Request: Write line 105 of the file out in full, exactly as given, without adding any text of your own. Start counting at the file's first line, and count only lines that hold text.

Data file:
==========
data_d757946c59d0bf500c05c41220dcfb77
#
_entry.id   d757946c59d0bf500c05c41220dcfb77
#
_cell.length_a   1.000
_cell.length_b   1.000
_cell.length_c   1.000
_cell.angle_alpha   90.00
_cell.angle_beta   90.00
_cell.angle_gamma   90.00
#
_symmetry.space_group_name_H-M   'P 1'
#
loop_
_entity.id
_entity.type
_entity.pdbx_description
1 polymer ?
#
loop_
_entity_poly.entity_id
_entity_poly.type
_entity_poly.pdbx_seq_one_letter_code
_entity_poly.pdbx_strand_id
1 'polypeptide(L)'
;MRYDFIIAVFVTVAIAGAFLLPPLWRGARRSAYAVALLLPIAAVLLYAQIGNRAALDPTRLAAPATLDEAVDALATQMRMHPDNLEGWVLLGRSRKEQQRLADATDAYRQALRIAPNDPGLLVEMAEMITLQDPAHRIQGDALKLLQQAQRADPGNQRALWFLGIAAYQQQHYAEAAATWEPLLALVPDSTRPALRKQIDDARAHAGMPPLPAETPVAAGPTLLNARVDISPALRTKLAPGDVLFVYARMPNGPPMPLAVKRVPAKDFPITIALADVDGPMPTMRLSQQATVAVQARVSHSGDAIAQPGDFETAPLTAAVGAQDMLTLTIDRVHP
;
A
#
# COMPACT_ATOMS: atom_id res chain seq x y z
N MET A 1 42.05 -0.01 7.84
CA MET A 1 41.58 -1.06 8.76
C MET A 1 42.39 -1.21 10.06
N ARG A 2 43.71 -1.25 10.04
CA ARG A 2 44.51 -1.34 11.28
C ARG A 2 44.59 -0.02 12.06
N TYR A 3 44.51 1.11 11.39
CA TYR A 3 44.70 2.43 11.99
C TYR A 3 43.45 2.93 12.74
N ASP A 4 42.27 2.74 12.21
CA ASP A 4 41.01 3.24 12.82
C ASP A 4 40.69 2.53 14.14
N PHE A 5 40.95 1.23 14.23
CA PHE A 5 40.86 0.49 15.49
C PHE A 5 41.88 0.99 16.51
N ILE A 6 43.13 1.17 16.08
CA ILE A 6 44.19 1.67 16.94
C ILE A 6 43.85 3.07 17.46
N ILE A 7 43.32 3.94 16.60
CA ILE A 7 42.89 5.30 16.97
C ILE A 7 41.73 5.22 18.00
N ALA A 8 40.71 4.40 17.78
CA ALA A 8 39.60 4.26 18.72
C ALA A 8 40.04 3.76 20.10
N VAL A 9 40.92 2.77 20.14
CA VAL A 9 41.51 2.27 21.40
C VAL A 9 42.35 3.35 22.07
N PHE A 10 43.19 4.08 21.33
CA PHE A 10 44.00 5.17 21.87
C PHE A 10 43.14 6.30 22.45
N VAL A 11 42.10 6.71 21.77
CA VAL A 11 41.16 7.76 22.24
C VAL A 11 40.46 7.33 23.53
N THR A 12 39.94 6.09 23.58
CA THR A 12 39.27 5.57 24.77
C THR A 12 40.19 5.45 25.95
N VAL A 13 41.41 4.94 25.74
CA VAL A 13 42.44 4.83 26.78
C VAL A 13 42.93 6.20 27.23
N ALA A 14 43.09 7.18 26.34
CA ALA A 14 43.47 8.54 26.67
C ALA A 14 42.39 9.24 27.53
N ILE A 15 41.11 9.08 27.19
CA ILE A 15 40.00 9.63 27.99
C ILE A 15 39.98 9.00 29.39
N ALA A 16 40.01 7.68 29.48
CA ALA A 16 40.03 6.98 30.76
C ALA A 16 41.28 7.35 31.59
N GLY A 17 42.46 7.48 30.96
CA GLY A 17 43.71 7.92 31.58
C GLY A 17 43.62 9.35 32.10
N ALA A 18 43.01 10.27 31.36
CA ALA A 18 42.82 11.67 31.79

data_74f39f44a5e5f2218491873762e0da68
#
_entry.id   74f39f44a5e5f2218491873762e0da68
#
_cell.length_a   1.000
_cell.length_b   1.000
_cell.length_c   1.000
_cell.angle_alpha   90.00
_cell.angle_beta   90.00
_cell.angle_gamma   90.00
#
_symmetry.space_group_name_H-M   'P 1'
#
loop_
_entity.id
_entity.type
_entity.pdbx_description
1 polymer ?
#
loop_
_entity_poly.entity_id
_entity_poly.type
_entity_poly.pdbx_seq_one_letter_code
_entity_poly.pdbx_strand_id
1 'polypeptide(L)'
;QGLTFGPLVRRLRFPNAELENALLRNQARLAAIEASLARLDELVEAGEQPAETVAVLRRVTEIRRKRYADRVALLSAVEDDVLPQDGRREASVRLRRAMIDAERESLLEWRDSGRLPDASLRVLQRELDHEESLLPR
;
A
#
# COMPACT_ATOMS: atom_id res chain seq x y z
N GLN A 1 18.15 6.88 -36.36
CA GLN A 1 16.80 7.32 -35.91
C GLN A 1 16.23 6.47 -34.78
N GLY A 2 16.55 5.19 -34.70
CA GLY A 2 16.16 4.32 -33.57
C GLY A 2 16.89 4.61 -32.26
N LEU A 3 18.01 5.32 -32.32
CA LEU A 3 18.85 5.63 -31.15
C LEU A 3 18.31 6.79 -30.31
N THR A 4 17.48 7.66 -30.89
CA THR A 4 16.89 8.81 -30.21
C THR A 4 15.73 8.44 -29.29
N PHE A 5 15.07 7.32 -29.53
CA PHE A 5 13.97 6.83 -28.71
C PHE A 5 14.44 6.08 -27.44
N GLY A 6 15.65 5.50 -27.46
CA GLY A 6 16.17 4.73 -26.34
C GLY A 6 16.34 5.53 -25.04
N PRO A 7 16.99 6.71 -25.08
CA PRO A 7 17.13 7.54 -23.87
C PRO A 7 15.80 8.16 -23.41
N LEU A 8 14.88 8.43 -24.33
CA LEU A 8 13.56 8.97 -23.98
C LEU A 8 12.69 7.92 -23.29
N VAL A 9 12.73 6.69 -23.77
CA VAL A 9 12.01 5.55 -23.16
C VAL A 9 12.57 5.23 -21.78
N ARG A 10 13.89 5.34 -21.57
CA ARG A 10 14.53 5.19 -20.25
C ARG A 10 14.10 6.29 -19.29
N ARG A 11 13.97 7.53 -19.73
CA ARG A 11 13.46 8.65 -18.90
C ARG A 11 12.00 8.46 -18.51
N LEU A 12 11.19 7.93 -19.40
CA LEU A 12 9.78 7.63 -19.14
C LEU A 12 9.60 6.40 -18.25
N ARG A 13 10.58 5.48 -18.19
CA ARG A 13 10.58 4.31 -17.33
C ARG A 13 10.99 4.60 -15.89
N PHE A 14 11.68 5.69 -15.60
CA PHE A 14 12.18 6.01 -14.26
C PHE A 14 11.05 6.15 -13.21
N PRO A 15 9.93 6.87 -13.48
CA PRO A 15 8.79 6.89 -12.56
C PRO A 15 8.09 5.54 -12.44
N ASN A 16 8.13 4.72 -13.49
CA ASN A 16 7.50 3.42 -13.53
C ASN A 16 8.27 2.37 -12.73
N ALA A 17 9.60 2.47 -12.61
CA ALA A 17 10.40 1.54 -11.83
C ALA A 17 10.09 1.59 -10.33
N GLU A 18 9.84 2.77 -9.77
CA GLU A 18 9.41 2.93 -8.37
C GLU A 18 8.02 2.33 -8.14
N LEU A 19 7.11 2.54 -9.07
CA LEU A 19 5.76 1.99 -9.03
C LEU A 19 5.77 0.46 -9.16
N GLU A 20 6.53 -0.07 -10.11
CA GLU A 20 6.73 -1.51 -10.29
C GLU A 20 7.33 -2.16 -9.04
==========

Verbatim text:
_entity_poly.type